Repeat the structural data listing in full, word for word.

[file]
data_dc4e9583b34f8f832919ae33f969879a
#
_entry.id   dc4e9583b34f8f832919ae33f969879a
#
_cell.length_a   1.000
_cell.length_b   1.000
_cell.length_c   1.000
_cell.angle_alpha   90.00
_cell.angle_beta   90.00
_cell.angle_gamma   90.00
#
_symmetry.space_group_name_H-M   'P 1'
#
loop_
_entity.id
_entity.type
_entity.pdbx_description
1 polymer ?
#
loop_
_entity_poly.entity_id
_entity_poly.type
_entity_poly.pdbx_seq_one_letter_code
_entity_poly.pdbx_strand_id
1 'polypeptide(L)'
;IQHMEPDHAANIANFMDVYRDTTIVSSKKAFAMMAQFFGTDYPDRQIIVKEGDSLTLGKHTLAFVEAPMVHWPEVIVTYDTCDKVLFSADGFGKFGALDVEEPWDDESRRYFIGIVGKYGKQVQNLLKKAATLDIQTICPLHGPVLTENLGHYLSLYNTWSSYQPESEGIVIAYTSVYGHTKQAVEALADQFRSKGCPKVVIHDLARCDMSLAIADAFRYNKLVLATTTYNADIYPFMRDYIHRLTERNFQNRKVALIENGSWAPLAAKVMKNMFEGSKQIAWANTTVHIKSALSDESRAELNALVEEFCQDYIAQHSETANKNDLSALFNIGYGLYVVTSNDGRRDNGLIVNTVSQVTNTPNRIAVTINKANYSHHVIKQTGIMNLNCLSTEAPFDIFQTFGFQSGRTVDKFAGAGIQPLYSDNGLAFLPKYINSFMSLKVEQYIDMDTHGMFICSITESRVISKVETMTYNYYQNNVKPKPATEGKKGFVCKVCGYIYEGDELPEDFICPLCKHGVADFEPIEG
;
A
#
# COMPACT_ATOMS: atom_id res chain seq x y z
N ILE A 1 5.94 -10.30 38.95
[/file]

data_dc4e9583b34f8f832919ae33f969879a
#
_entry.id   dc4e9583b34f8f832919ae33f969879a
#
_cell.length_a   1.000
_cell.length_b   1.000
_cell.length_c   1.000
_cell.angle_alpha   90.00
_cell.angle_beta   90.00
_cell.angle_gamma   90.00
#
_symmetry.space_group_name_H-M   'P 1'
#
loop_
_entity.id
_entity.type
_entity.pdbx_description
1 polymer ?
#
loop_
_entity_poly.entity_id
_entity_poly.type
_entity_poly.pdbx_seq_one_letter_code
_entity_poly.pdbx_strand_id
1 'polypeptide(L)'
;IQHMEPDHAANIANFMDVYRDTTIVSSKKAFAMMAQFFGTDYPDRQIIVKEGDSLTLGKHTLAFVEAPMVHWPEVIVTYDTCDKVLFSADGFGKFGALDVEEPWDDESRRYFIGIVGKYGKQVQNLLKKAATLDIQTICPLHGPVLTENLGHYLSLYNTWSSYQPESEGIVIAYTSVYGHTKQAVEALADQFRSKGCPKVVIHDLARCDMSLAIADAFRYNKLVLATTTYNADIYPFMRDYIHRLTERNFQNRKVALIENGSWAPLAAKVMKNMFEGSKQIAWANTTVHIKSALSDESRAELNALVEEFCQDYIAQHSETANKNDLSALFNIGYGLYVVTSNDGRRDNGLIVNTVSQVTNTPNRIAVTINKANYSHHVIKQTGIMNLNCLSTEAPFDIFQTFGFQSGRTVDKFAGAGIQPLYSDNGLAFLPKYINSFMSLKVEQYIDMDTHGMFICSITESRVISKVETMTYNYYQNNVKPKPATEGKKGFVCKVCGYIYEGDELPEDFICPLCKHGVADFEPIEG
;
A
#
# COMPACT_ATOMS: atom_id res chain seq x y z
N ILE A 1 5.94 -10.30 38.95